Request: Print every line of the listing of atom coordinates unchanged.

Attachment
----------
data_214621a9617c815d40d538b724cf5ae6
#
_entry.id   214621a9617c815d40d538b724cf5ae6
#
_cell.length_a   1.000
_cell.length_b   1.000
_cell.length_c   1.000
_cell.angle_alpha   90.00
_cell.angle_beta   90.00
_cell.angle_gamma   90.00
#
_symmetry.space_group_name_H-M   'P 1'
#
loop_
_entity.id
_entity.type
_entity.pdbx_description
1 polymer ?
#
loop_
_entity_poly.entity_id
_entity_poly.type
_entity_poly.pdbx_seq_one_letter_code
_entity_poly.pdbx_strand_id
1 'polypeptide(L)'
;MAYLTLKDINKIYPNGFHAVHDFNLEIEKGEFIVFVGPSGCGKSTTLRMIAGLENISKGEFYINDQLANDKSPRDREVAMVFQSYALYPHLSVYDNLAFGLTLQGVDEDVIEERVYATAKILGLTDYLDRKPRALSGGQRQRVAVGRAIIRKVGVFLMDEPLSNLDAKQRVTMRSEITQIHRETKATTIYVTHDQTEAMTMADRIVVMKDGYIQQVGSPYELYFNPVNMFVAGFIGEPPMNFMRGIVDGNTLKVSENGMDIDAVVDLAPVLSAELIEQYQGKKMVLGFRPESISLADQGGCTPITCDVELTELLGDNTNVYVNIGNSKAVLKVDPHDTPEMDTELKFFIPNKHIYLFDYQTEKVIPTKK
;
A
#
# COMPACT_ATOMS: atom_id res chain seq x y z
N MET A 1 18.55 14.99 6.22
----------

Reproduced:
data_214621a9617c815d40d538b724cf5ae6
#
_entry.id   214621a9617c815d40d538b724cf5ae6
#
_cell.length_a   1.000
_cell.length_b   1.000
_cell.length_c   1.000
_cell.angle_alpha   90.00
_cell.angle_beta   90.00
_cell.angle_gamma   90.00
#
_symmetry.space_group_name_H-M   'P 1'
#
loop_
_entity.id
_entity.type
_entity.pdbx_description
1 polymer ?
#
loop_
_entity_poly.entity_id
_entity_poly.type
_entity_poly.pdbx_seq_one_letter_code
_entity_poly.pdbx_strand_id
1 'polypeptide(L)'
;MAYLTLKDINKIYPNGFHAVHDFNLEIEKGEFIVFVGPSGCGKSTTLRMIAGLENISKGEFYINDQLANDKSPRDREVAMVFQSYALYPHLSVYDNLAFGLTLQGVDEDVIEERVYATAKILGLTDYLDRKPRALSGGQRQRVAVGRAIIRKVGVFLMDEPLSNLDAKQRVTMRSEITQIHRETKATTIYVTHDQTEAMTMADRIVVMKDGYIQQVGSPYELYFNPVNMFVAGFIGEPPMNFMRGIVDGNTLKVSENGMDIDAVVDLAPVLSAELIEQYQGKKMVLGFRPESISLADQGGCTPITCDVELTELLGDNTNVYVNIGNSKAVLKVDPHDTPEMDTELKFFIPNKHIYLFDYQTEKVIPTKK
;
A
#
# COMPACT_ATOMS: atom_id res chain seq x y z
N MET A 1 18.55 14.99 6.22